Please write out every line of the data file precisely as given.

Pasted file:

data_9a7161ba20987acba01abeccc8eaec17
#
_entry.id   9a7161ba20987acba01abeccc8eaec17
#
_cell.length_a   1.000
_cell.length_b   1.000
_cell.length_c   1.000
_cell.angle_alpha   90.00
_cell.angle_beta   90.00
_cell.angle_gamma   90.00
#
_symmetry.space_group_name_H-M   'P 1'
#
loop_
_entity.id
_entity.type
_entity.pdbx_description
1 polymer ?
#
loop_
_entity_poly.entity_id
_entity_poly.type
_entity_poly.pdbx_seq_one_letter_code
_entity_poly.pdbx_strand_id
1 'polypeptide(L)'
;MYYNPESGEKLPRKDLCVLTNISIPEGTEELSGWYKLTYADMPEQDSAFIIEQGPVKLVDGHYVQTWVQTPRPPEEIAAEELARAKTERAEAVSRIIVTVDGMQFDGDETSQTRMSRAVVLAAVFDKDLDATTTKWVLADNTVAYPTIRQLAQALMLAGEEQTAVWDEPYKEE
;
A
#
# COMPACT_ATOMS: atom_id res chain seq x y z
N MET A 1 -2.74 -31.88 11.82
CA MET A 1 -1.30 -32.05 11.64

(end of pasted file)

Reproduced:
data_9a7161ba20987acba01abeccc8eaec17
#
_entry.id   9a7161ba20987acba01abeccc8eaec17
#
_cell.length_a   1.000
_cell.length_b   1.000
_cell.length_c   1.000
_cell.angle_alpha   90.00
_cell.angle_beta   90.00
_cell.angle_gamma   90.00
#
_symmetry.space_group_name_H-M   'P 1'
#
loop_
_entity.id
_entity.type
_entity.pdbx_description
1 polymer ?
#
loop_
_entity_poly.entity_id
_entity_poly.type
_entity_poly.pdbx_seq_one_letter_code
_entity_poly.pdbx_strand_id
1 'polypeptide(L)'
;MYYNPESGEKLPRKDLCVLTNISIPEGTEELSGWYKLTYADMPEQDSAFIIEQGPVKLVDGHYVQTWVQTPRPPEEIAAEELARAKTERAEAVSRIIVTVDGMQFDGDETSQTRMSRAVVLAAVFDKDLDATTTKWVLADNTVAYPTIRQLAQALMLAGEEQTAVWDEPYKEE
;
A
#
# COMPACT_ATOMS: atom_id res chain seq x y z
N MET A 1 -2.74 -31.88 11.82
CA MET A 1 -1.30 -32.05 11.64